Mental health advocates find footing in face of facility closure - WAFF-TV: News, Weather and Sports for Huntsville, AL

Mental health advocates find footing in face of facility closures

Julie Moody Collins and a delegation are taking their fight for mental health rights to Washington. (Source: WAFF) Julie Moody Collins and a delegation are taking their fight for mental health rights to Washington. (Source: WAFF)
Shane Watkins, a man diagnosed with paranoid schizophrenia who was shot and killed by a Lawrence County sheriff's deputy. (Source: Family) Shane Watkins, a man diagnosed with paranoid schizophrenia who was shot and killed by a Lawrence County sheriff's deputy. (Source: Family)
DECATUR, AL (WAFF) -

With so many mental health facilities in Alabama closing, and there being no place for some patients to go, many families are quickly becoming passionate advocates for the mentally ill.

One woman we spoke with is ready to take her fight to Congress.

"Mental illness is a brain illness. It's not a character flaw. It's not an emotional issue - it's a brain illness," said Julie Moody Collins.

Two decades ago, Collins was treated for mental illness. More recently, a family member also needed treatment. 

She has worked for a suicide hotline, crisis services, and is very familiar with the resources and process, yet she could not help her family member find treatment.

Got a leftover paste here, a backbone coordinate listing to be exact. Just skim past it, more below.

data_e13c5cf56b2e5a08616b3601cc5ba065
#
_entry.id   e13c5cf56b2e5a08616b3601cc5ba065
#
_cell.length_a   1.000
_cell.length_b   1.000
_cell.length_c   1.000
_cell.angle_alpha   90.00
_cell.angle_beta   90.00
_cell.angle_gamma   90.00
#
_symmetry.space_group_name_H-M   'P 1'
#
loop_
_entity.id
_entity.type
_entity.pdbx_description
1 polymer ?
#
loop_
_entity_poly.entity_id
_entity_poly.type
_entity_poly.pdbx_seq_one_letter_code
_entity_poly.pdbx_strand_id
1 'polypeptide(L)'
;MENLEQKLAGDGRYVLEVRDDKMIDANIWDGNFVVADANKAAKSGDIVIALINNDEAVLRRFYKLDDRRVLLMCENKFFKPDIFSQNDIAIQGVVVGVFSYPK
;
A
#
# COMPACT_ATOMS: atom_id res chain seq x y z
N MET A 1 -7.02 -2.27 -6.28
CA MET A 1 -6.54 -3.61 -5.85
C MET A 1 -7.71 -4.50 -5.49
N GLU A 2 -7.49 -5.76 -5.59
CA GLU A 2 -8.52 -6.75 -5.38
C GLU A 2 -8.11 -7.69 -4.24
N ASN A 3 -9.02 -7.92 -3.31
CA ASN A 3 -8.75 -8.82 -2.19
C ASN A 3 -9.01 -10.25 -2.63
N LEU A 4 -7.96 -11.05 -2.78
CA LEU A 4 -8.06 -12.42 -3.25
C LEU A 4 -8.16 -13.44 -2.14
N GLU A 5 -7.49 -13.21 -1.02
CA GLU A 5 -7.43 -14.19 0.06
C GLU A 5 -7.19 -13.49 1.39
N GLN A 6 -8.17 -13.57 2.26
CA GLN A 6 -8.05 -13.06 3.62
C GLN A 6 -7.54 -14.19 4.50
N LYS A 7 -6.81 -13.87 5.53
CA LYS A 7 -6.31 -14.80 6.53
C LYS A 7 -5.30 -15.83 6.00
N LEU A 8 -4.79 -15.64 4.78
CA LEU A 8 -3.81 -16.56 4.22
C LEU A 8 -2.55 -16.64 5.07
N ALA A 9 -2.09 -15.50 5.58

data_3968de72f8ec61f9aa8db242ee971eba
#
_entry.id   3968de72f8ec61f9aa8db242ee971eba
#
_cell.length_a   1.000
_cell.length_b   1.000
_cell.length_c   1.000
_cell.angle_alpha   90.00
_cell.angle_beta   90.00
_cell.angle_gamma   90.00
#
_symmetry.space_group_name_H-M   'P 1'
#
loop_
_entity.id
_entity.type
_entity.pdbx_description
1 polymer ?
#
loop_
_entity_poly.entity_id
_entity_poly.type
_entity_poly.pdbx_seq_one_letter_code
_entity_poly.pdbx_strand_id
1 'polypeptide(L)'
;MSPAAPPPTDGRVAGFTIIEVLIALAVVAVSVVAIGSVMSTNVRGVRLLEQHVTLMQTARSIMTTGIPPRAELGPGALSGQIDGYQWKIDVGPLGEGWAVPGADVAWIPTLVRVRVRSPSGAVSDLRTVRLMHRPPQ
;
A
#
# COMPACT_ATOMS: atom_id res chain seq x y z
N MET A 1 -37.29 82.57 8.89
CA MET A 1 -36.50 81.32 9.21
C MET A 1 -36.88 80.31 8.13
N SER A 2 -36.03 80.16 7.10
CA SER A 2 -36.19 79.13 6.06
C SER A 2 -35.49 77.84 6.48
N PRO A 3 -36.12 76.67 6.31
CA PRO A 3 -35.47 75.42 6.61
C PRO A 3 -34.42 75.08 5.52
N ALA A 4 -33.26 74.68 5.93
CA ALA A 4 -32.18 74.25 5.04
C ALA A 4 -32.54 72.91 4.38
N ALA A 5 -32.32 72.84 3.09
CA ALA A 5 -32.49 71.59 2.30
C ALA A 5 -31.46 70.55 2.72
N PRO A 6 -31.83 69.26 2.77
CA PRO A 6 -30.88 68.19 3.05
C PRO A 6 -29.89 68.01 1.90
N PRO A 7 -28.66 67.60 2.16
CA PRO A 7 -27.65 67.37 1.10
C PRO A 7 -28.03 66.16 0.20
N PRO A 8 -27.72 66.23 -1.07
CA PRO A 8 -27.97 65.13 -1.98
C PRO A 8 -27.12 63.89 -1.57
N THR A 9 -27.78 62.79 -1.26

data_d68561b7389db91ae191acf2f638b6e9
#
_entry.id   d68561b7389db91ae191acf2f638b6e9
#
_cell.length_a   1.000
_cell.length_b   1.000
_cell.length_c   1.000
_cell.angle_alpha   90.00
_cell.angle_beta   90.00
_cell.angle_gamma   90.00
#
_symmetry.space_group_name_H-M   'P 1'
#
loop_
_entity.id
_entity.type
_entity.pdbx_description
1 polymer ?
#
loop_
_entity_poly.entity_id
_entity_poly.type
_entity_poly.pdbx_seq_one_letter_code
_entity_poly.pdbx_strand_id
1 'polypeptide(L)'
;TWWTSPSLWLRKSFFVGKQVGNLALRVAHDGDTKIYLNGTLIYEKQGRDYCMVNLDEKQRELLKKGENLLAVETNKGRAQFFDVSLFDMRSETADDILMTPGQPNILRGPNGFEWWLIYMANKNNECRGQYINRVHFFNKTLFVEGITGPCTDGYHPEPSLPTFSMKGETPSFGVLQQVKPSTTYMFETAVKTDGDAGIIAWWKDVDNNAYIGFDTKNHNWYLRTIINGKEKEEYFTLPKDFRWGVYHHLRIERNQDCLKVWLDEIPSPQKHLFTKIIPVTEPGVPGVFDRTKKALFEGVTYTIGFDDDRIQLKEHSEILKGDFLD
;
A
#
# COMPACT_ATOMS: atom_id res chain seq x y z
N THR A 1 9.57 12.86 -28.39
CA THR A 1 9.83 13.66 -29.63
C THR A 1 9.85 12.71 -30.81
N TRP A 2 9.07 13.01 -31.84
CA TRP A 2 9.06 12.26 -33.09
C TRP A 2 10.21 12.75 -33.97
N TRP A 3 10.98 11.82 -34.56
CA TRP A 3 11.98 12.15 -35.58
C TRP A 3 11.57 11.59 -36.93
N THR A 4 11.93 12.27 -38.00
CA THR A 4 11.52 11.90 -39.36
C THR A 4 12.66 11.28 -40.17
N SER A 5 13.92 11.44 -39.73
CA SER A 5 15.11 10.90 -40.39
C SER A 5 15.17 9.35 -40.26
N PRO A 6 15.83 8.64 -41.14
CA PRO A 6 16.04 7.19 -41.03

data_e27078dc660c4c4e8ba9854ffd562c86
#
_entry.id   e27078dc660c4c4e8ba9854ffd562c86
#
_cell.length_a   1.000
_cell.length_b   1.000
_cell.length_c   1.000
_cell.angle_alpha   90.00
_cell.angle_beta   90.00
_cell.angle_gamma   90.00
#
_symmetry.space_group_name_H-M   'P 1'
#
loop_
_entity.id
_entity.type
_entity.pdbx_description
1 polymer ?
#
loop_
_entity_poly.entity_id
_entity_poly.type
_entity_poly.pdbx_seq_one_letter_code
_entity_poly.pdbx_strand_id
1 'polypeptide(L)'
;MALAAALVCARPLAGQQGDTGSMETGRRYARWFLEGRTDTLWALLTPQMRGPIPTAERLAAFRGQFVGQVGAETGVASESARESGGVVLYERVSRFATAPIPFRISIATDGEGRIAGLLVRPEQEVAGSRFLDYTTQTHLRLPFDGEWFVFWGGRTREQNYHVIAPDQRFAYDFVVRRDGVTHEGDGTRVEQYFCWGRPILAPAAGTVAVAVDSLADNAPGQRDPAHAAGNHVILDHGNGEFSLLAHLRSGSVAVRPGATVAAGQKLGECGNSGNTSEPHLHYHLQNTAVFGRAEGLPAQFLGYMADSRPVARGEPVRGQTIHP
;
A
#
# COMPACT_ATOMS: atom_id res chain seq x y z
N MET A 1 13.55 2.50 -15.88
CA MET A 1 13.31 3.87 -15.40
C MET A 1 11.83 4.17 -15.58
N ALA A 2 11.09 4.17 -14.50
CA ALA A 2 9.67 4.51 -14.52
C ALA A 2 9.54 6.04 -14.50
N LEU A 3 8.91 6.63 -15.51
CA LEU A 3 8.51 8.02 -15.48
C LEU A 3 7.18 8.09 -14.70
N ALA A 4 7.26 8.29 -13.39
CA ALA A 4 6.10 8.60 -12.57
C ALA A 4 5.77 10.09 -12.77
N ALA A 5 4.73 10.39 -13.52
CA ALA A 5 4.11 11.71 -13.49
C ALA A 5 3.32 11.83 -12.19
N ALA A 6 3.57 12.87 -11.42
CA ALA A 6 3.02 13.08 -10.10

"In fact, the answer I got was, 'Just keep calling every week, and maybe you'll get lucky,'" she said.

With so many Alabama mental health facilities closing down, many family members are concerned there will be no place to turn in case of an emergency.

MORE: Only North Alabama state mental hospital to close

Collins says there is a reason to be afraid. She recalled the tragic story of Shane Watkins, a man diagnosed with paranoid schizophrenia who was shot and killed by a Lawrence County sheriff's deputy.

"It terrifies me... He was willing to get treatment. Signed the papers. No bed was available. They turned him down... He should have been in a hospital," she said.

Tired of hearing about "band-aid" solutions like group homes, when people need treatment for a brain illness not a developmental problem, Collins says they need hospitals and doctors. She and a group of advocates intend to take action.

And, she says, they want to focus on Health Insurance Portability and Accountability Act (HIPAA) laws. 

FACEBOOK: North Alabama Coalition for Mental Illness

"I'm going to Washington, D.C. The Treatment Advocacy Center is sending me... and we're going to re-introduce the bill from Tim Murphy. It's a bill that was started after the Sandy Hook incident, but basically it is to tweak some of the HIPAA laws. 

"Patients have rights," she continued. "Patients need rights. However, part of mental illness is lacking insight, and when you're in psychosis you're not able to make the best decisions."

She and others hope that they can get laws tweaked so that psychotic episodes don't end in death, and that people who are battling mental illness have a safe place to go.

Copyright 2015 WAFF. All rights reserved.

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